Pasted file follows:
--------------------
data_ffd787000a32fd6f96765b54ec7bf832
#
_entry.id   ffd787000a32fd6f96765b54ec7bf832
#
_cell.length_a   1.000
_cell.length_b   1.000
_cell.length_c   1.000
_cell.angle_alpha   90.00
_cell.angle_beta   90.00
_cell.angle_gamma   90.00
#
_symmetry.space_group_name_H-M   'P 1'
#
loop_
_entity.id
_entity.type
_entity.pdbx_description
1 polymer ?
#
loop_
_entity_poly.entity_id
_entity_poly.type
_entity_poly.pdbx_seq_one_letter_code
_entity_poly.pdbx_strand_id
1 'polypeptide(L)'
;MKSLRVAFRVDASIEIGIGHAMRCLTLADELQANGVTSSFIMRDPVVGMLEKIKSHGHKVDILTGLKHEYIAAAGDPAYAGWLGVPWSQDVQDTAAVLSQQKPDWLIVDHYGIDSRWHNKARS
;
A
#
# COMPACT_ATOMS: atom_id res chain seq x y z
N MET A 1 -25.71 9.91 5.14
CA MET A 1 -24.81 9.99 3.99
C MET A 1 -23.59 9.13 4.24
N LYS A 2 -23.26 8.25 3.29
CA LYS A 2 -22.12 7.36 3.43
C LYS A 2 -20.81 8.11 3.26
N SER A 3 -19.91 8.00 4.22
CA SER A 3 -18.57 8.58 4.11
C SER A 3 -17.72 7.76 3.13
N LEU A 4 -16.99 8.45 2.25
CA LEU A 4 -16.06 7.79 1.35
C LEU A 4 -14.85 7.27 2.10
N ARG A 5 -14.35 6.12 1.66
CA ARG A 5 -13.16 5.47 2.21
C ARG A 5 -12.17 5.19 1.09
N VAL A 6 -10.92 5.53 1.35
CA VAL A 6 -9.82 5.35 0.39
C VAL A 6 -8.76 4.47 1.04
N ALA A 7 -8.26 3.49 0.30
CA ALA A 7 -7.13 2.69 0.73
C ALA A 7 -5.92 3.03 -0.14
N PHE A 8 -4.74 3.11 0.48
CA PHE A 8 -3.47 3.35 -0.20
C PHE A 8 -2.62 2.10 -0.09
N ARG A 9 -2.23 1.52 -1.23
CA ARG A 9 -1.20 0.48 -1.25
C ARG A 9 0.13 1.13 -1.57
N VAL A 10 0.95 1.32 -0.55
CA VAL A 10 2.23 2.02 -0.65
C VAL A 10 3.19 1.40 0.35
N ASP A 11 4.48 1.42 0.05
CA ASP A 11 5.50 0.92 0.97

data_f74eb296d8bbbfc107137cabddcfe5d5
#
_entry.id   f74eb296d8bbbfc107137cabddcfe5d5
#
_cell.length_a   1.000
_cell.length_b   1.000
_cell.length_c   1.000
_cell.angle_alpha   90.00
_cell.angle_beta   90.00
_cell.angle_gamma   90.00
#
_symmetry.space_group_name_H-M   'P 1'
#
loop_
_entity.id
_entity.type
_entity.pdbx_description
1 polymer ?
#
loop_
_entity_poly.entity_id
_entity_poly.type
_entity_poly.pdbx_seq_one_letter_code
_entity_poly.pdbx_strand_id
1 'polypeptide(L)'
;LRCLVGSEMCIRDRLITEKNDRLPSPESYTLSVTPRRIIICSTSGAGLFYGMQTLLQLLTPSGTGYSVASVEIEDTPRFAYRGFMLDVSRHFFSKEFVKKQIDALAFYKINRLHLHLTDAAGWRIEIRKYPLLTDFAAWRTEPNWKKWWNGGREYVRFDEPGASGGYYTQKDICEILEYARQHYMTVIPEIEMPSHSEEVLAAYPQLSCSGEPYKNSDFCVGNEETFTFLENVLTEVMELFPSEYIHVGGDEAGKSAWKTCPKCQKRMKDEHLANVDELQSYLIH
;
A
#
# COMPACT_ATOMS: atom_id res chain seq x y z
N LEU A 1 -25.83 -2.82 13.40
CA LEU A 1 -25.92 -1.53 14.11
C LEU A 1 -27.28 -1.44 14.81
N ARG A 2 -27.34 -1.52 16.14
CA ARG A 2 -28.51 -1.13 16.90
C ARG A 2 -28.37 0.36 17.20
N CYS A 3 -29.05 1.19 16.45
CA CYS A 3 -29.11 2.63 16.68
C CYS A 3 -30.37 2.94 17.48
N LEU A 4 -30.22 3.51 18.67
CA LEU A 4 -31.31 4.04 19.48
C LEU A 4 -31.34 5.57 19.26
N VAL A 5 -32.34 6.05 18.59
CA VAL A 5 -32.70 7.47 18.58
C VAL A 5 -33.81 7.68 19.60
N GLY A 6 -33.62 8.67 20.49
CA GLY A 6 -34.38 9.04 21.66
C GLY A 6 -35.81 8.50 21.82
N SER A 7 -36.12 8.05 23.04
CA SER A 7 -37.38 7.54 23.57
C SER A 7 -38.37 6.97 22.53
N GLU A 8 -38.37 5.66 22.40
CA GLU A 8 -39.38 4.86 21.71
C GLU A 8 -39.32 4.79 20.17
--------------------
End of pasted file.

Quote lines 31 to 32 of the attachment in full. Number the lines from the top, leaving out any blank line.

N MET A 1 -25.71 9.91 5.14
CA MET A 1 -24.81 9.99 3.99